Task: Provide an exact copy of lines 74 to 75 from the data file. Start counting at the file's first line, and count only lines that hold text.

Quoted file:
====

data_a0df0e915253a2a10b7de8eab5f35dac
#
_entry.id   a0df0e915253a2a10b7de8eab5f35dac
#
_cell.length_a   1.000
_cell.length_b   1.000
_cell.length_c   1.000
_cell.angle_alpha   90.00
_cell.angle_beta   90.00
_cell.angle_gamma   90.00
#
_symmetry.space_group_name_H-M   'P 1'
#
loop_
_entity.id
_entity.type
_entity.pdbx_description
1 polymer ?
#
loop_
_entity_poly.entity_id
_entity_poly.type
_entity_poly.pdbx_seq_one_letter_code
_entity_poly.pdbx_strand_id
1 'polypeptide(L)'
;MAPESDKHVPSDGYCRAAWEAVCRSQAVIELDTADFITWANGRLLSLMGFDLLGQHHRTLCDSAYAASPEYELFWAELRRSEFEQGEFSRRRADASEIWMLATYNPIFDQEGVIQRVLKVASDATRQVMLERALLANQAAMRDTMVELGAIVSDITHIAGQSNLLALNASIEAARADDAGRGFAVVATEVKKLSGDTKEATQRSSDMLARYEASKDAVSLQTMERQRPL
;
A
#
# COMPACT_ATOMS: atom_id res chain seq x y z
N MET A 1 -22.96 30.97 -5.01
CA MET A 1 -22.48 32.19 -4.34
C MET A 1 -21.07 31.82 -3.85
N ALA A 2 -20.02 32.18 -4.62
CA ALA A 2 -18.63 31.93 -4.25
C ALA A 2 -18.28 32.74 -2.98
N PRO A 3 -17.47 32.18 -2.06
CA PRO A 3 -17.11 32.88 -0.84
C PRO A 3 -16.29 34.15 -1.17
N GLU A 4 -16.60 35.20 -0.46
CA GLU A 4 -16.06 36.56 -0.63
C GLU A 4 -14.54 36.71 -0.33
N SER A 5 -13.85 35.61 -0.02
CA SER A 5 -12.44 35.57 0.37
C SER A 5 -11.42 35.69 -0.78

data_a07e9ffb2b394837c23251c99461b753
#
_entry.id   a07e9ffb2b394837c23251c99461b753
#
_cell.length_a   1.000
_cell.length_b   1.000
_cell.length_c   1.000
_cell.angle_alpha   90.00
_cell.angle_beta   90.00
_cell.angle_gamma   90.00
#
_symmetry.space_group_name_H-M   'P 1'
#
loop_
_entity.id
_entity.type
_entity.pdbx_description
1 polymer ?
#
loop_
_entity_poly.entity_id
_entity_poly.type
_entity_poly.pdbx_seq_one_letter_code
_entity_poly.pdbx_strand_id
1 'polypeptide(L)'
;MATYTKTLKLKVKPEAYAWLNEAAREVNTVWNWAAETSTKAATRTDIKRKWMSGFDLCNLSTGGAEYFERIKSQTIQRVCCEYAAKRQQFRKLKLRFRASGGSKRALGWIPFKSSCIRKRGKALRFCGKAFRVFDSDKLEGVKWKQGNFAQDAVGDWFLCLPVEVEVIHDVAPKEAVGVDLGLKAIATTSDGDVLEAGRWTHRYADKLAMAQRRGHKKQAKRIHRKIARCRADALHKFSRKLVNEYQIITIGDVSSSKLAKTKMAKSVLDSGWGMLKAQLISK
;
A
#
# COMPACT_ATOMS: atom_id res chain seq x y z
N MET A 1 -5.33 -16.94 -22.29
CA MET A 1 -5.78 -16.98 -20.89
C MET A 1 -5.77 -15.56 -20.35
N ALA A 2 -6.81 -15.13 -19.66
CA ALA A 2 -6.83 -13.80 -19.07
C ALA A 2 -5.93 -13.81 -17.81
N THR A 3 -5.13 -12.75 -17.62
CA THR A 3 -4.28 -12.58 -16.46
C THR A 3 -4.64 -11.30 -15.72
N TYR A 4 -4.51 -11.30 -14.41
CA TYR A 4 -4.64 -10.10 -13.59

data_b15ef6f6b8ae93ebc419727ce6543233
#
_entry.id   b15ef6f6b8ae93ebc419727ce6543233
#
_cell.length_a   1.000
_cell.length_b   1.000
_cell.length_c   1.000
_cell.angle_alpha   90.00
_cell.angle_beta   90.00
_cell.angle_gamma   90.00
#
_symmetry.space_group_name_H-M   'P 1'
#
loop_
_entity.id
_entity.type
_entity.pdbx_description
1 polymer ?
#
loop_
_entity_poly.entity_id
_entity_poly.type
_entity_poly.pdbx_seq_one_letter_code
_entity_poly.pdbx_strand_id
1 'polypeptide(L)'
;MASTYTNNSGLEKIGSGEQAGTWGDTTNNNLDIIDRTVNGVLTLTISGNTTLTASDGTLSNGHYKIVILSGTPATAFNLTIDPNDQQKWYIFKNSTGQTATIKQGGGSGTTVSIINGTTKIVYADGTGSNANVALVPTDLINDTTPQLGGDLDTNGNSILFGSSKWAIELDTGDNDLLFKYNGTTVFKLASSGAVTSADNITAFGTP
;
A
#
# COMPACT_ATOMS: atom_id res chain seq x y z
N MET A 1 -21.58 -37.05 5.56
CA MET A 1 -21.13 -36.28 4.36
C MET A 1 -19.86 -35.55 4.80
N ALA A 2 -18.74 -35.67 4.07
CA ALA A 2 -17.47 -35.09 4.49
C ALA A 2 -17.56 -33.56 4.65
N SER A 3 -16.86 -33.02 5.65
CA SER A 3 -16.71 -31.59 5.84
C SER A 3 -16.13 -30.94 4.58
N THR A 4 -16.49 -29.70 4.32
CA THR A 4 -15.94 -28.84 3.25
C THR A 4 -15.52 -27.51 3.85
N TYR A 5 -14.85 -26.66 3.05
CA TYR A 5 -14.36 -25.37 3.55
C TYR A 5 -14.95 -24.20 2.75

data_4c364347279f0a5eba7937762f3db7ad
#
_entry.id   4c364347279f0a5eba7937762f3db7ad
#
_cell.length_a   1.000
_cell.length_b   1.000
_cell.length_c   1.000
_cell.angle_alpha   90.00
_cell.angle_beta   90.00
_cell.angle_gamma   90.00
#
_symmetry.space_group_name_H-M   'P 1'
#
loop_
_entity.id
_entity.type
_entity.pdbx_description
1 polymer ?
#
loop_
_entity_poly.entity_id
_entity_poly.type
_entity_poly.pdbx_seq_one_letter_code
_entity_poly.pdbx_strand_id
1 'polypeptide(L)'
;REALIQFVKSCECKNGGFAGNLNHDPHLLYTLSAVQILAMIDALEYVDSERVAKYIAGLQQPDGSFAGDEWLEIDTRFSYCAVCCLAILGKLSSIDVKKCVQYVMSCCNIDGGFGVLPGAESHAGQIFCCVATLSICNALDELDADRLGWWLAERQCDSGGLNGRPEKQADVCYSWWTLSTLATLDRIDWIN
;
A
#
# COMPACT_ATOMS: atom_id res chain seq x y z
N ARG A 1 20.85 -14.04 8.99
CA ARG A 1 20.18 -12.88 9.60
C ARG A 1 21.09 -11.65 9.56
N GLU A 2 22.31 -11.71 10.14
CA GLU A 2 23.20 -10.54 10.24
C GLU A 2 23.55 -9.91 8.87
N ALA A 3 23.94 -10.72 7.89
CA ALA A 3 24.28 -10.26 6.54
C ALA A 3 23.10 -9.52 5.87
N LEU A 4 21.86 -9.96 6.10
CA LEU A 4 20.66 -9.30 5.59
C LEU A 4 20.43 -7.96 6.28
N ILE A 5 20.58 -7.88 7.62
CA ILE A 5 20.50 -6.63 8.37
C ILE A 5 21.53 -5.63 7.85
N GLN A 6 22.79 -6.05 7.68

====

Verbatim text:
#
# COMPACT_ATOMS: atom_id res chain seq x y z